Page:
Japan’s Hitachi Group today decided to suspend construction works at its Horizon division’s Wylfa nuclear power plant in northern Wales. With the £20 billion Wylfa project shelved, Hinkely Point is now the only nuclear project left in Britain, so flexible gas power and renewables will have to fill the looming capacity gap.
2019 could be a “year of incongruity,” Energy Aspects says, pointing to a rush of supply FID for gas liquefaction and export terminals happening against a backdrop of a market in oversupply. Analysts expect four new LNG Trains to start up or ramp up in Q1-2019, and considering the mild Asian winter, this leaves some 5.7 Bcm y/y of incremental supply available for the European market that quarter.
South Australia’s large-scale Hornsdale battery (100 MW) has helped save nearly $40 million in grid stabilization costs in its first year running, but the success of energy storage undermines the role of gas peaking plants. Flexible combined-cycle plants get dispatched less, also due to higher gas prices, leaving some at risk of mothballing.
As the global sentiment turns against coal, the Institute of Energy Economics Japan (IEE Japan) has modelled a case in which all new coal-fired power plant projects would be banned from 2020. If natural gas was to replace coal in the energy sector, global primary gas consumption would surge by 1.3 trillion cubic metres (Tcm) to reach 7.3 Tcm in 2050.
Demand for LNG in Japan is anticipated to fall for the third year in a row as the renewable energy build-out accelerates and nuclear reactors restart gradually. According to the Institute of Energy Economics Japan (IEE Japan) LNG supplies will ease from 82.3 mt in fiscal 2018, down 0.3% to 82 million ton in fiscal 2019, which starts on April 1.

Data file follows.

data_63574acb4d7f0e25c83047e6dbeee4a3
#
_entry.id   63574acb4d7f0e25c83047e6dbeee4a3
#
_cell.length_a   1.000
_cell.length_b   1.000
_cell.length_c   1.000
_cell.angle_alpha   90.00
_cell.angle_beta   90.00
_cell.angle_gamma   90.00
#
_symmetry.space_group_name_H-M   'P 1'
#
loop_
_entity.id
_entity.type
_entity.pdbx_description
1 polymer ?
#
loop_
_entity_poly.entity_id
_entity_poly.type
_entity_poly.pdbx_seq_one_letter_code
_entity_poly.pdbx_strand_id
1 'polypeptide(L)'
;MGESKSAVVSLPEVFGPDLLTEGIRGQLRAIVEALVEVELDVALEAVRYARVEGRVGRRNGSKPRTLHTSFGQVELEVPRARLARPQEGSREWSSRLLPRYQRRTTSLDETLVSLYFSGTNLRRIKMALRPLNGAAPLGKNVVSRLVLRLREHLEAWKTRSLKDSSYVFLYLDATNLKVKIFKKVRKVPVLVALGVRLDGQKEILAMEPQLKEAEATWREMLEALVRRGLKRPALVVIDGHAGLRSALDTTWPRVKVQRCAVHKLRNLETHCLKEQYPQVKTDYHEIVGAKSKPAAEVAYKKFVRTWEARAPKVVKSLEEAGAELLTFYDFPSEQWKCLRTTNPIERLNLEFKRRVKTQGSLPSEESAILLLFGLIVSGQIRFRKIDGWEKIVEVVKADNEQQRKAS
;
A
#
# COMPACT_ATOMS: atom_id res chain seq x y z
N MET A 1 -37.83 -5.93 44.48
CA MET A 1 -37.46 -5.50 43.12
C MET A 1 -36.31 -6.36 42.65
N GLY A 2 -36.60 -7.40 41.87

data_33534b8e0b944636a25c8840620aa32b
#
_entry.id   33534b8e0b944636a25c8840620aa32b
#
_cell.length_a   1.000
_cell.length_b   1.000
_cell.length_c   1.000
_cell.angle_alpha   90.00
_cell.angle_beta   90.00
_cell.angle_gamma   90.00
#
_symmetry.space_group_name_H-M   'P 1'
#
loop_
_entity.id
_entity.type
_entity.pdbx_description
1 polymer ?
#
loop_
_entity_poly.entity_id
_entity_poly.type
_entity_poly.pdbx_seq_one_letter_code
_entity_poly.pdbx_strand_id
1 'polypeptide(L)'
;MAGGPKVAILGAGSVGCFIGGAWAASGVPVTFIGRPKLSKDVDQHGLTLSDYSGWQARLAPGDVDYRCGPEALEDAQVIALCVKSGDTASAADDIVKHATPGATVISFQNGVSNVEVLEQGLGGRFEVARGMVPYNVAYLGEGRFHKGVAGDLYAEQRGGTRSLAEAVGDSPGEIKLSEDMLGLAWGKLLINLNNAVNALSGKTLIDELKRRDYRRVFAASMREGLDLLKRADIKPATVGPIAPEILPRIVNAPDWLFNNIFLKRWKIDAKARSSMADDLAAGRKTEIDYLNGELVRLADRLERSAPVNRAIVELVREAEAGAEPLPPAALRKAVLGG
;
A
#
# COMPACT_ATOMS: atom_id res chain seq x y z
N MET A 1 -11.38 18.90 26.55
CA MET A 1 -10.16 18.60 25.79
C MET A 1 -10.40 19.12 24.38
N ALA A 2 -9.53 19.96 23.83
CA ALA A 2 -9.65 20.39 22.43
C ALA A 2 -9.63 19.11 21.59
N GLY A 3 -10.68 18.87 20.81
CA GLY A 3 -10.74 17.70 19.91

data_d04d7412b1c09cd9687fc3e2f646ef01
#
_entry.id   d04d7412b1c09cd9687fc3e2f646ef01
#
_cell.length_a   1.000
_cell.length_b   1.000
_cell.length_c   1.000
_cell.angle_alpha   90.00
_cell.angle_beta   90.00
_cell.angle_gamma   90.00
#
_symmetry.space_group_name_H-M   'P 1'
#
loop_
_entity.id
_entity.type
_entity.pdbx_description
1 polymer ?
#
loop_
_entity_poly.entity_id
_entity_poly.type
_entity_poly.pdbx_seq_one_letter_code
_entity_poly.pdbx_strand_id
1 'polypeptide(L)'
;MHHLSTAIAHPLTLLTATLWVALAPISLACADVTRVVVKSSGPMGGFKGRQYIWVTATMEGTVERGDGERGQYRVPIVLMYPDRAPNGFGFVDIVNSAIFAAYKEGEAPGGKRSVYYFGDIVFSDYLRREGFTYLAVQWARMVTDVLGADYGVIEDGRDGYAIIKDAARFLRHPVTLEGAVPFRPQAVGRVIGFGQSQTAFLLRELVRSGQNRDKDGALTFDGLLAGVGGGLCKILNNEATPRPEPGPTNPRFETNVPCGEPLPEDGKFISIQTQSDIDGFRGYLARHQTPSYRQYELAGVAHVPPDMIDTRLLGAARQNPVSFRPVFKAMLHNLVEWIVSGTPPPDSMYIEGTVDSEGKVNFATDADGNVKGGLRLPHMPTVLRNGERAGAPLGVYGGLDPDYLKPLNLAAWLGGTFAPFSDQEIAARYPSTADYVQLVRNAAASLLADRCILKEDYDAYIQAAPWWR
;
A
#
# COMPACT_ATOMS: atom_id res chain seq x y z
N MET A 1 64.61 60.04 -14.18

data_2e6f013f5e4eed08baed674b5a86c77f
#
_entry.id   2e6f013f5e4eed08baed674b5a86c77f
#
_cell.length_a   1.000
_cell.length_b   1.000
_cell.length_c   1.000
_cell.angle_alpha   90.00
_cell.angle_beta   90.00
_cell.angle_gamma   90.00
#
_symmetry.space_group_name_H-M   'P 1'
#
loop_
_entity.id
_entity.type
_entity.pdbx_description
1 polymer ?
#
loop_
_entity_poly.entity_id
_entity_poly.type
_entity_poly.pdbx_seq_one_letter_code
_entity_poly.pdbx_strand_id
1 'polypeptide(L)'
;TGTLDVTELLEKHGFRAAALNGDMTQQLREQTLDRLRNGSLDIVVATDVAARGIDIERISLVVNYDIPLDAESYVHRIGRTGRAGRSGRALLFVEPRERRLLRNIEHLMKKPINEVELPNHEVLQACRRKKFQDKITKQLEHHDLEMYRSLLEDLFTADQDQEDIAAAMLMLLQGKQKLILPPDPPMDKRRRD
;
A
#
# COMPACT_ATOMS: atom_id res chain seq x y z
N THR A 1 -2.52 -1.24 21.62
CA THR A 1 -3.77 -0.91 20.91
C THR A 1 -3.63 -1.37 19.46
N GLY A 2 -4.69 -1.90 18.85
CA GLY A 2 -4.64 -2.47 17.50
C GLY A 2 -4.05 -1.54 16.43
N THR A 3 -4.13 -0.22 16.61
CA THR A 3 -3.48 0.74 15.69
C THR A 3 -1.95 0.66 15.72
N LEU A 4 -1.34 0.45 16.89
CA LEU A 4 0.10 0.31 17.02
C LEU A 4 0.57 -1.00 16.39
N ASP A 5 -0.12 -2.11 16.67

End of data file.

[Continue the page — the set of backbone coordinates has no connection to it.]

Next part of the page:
Growth prospects for gas-distribution utilities are at risk in several American states, as decarbonization policies on state level and rising cost-competitiveness of renewables undermine the role of gas. According to McKinsey analysis, this could pose a challenge to gas distributors in some states as early as 2026, and in most of them by 2030.
Power producers in Europe, as well as parts of the U.S. and Australia, have been feeling the pinch due to a decline in wholesale energy prices brought about by stagnant demand, low gas prices and higher output of generation with low marginal costs, notably renewables. New-builds are no longer profitable which puts reserve margins at risk, hence the International Energy Agency (IEA) calls for a re-design of competitive power markets.
Mitsubishi Hitachi Power Systems (MHPS) chief executive Kenji Ando has used his New Year address to warn of a difficult business environment in 2019, with “turbid conditions” in the thermal power generation sector. “Our competitors are also seeing sharp declines in business results,” he said, stressing MHPS will forge ahead with business restructuring.
The spread in natural gas spot prices between the Henry Hub in Louisiana and the Appalachian region continued to narrow over the year just past. Prices fell at Henry Hub throughout December, and as of January 2, 2019, they were at around $2.79/mmBtu while Appalachian prices kept trading at a discount due to pipeline constraints.